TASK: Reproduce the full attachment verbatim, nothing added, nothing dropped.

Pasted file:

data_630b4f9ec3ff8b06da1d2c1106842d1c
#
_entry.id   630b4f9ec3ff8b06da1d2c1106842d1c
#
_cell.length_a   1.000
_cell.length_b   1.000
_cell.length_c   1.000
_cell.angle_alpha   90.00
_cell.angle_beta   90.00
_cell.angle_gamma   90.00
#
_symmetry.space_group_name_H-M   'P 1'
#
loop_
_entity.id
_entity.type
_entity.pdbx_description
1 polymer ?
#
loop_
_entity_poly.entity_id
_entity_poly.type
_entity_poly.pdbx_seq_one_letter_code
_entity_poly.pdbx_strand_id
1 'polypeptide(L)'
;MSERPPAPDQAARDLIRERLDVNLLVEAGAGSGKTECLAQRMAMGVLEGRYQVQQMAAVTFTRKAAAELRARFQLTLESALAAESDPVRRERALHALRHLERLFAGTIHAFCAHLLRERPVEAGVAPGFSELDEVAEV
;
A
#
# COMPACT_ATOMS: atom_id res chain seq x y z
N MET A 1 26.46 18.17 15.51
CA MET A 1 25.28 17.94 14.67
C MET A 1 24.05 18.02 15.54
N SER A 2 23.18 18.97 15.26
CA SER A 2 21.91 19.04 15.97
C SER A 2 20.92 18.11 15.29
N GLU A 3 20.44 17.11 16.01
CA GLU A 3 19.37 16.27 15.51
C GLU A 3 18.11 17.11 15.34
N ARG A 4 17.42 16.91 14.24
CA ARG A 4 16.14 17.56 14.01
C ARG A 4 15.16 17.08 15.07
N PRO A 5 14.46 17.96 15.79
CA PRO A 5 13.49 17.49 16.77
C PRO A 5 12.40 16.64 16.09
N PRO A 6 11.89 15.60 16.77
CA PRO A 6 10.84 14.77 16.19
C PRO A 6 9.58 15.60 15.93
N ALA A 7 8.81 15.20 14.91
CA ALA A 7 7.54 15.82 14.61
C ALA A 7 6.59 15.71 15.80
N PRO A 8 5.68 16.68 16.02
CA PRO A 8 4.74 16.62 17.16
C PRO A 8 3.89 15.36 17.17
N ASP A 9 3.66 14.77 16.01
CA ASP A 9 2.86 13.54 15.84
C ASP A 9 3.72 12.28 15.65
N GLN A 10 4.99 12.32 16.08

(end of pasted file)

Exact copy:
data_630b4f9ec3ff8b06da1d2c1106842d1c
#
_entry.id   630b4f9ec3ff8b06da1d2c1106842d1c
#
_cell.length_a   1.000
_cell.length_b   1.000
_cell.length_c   1.000
_cell.angle_alpha   90.00
_cell.angle_beta   90.00
_cell.angle_gamma   90.00
#
_symmetry.space_group_name_H-M   'P 1'
#
loop_
_entity.id
_entity.type
_entity.pdbx_description
1 polymer ?
#
loop_
_entity_poly.entity_id
_entity_poly.type
_entity_poly.pdbx_seq_one_letter_code
_entity_poly.pdbx_strand_id
1 'polypeptide(L)'
;MSERPPAPDQAARDLIRERLDVNLLVEAGAGSGKTECLAQRMAMGVLEGRYQVQQMAAVTFTRKAAAELRARFQLTLESALAAESDPVRRERALHALRHLERLFAGTIHAFCAHLLRERPVEAGVAPGFSELDEVAEV
;
A
#
# COMPACT_ATOMS: atom_id res chain seq x y z
N MET A 1 26.46 18.17 15.51
CA MET A 1 25.28 17.94 14.67
C MET A 1 24.05 18.02 15.54
N SER A 2 23.18 18.97 15.26
CA SER A 2 21.91 19.04 15.97
C SER A 2 20.92 18.11 15.29
N GLU A 3 20.44 17.11 16.01
CA GLU A 3 19.37 16.27 15.51
C GLU A 3 18.11 17.11 15.34
N ARG A 4 17.42 16.91 14.24
CA ARG A 4 16.14 17.56 14.01
C ARG A 4 15.16 17.08 15.07
N PRO A 5 14.46 17.96 15.79
CA PRO A 5 13.49 17.49 16.77
C PRO A 5 12.40 16.64 16.09
N PRO A 6 11.89 15.60 16.77
CA PRO A 6 10.84 14.77 16.19
C PRO A 6 9.58 15.60 15.93
N ALA A 7 8.81 15.20 14.91
CA ALA A 7 7.54 15.82 14.61
C ALA A 7 6.59 15.71 15.80
N PRO A 8 5.68 16.68 16.02
CA PRO A 8 4.74 16.62 17.16
C PRO A 8 3.89 15.36 17.17
N ASP A 9 3.66 14.77 16.01
CA ASP A 9 2.86 13.54 15.84
C ASP A 9 3.72 12.28 15.65
N GLN A 10 4.99 12.32 16.08